Building Parties From City Hall: Party Membership and Municipal Government in Brazil (The Journal of Politics, 2020)
Under what conditions does local incumbency help a party recruit new members? In this article, I use a regression discontinuity design to study the consequences of municipal incumbency for party membership recruitment in Brazil, and I find that the effect of incumbency on grassroots party-building is conditional on the party’s prior level of institutionalization. Municipal incumbency increased membership recruitment only among centralized and programmatic parties that already had a well-established organizational presence in the municipality, and it was ineffective and sometimes even counterproductive for weaker parties. I also find evidence that the incumbency advantage for institutionalized parties is only partly explained by patronage, and incumbency also helps these parties recruit high-intensity members who seek to participate in the party and who remain affiliated with the party even when it is no longer in power.
Less is more: The paradox of choice in voting behavior (Electoral Studies, 2021; with Saul Cunow, Scott Desposato, and Andrew Janusz)
How does the number of candidates competing in an election affect voting behavior? In theory, as the number of candidates running for office increase, citizens’ utility from voting also increases. With more candidates, voters are more likely to have candidates that are close to their ideal points. Practically, however, more candidates also means a higher cognitive burden for voters who must learn more during campaigns in order to find their “ideal” candidate. In this paper, we examine how choice set size affects voting behavior. Using a survey experiment, we show that subjects presented with many options learn less about candidates, are more likely to vote based on meaningless heuristics, and are more likely to commit voting errors, when compared with subjects who choose between only a few candidates.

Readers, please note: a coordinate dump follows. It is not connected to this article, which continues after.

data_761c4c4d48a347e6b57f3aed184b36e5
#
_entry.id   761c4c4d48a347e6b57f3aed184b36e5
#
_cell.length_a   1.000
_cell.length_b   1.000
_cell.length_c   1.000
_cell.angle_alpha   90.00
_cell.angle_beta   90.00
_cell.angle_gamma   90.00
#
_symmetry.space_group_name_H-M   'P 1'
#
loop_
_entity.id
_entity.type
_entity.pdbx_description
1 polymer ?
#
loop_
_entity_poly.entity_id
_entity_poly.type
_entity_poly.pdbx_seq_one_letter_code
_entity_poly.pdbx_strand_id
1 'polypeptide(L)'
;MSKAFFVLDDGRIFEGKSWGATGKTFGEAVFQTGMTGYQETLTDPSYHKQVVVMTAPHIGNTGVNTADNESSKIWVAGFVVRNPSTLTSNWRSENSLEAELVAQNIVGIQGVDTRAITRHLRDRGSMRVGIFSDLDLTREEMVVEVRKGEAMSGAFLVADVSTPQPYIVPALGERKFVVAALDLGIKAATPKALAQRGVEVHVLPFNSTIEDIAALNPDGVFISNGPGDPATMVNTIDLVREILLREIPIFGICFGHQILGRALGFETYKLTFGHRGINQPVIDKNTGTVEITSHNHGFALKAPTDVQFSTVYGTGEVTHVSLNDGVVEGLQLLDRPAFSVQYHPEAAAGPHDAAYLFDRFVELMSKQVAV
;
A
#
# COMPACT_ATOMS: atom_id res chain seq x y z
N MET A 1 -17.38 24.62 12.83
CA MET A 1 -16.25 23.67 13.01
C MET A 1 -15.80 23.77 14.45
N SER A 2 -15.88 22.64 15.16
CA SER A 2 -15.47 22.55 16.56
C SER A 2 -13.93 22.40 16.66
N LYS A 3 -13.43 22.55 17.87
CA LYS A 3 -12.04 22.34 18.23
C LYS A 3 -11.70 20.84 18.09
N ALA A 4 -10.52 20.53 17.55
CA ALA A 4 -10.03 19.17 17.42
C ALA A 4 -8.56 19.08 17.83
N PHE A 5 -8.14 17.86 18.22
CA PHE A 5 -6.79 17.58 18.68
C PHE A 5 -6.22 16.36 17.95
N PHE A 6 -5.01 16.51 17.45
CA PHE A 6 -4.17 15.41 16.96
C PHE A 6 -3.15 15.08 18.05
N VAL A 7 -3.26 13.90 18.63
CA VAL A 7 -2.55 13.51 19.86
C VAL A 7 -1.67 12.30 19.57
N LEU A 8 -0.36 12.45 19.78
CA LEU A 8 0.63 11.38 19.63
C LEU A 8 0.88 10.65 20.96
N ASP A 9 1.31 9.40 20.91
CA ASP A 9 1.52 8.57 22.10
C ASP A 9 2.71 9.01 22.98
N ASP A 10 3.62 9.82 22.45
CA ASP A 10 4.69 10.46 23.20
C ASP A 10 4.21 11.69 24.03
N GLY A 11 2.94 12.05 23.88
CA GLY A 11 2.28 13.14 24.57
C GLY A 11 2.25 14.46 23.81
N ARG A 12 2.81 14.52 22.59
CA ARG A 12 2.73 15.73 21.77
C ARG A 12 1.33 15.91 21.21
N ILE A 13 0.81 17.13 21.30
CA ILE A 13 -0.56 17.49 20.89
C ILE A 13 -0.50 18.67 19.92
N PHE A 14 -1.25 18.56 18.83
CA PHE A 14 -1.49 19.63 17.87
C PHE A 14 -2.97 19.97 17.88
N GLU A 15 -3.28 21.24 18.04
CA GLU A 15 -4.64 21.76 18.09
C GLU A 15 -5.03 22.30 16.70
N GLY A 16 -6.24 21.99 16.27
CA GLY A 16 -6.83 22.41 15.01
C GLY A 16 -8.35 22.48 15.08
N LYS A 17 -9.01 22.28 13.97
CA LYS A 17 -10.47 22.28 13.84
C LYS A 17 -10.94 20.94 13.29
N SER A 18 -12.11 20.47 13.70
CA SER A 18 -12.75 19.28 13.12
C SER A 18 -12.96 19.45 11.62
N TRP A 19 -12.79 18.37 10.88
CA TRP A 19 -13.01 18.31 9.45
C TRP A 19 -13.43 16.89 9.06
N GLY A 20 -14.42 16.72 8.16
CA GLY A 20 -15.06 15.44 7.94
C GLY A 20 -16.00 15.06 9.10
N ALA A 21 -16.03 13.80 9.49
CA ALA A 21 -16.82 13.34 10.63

Race and Campaign Resources: Candidate Identification Numbers in Brazil (Journal of Politics in Latin America, 2021; with Andrew Janusz)
Party elites may hinder racial and ethnic minorities from winning public office by withholding resources. Prior studies have explored the distribution of money, media access, and party-list positions. In Brazil, party elites provide each candidate with a unique identification number. Voters must enter their preferred candidate’s identification number into an electronic voting machine to register their support. In this article, we replicate and extend Bueno and Dunning’s (2017) analysis of candidate identification numbers. They conclude that party elites do not provide white candidates with superior identification numbers than non-whites. We contend that assessing intraparty variation is theoretically and methodologically warranted. Using party fixed effects, we find that party elites provide non-white candidates with worse identification numbers than whites. We demonstrate that our findings are generalisable using data from other elections. Moreover, we show that party elites also withhold advantageous numbers from women and political novices.
Selected Works in Progress
Book Project: The Life of the Party: Grassroots Activists and Mass Partisanship in Latin America
Women and Party Building: Evidence from municipal governments in Brazil (with Tanushree Goyal)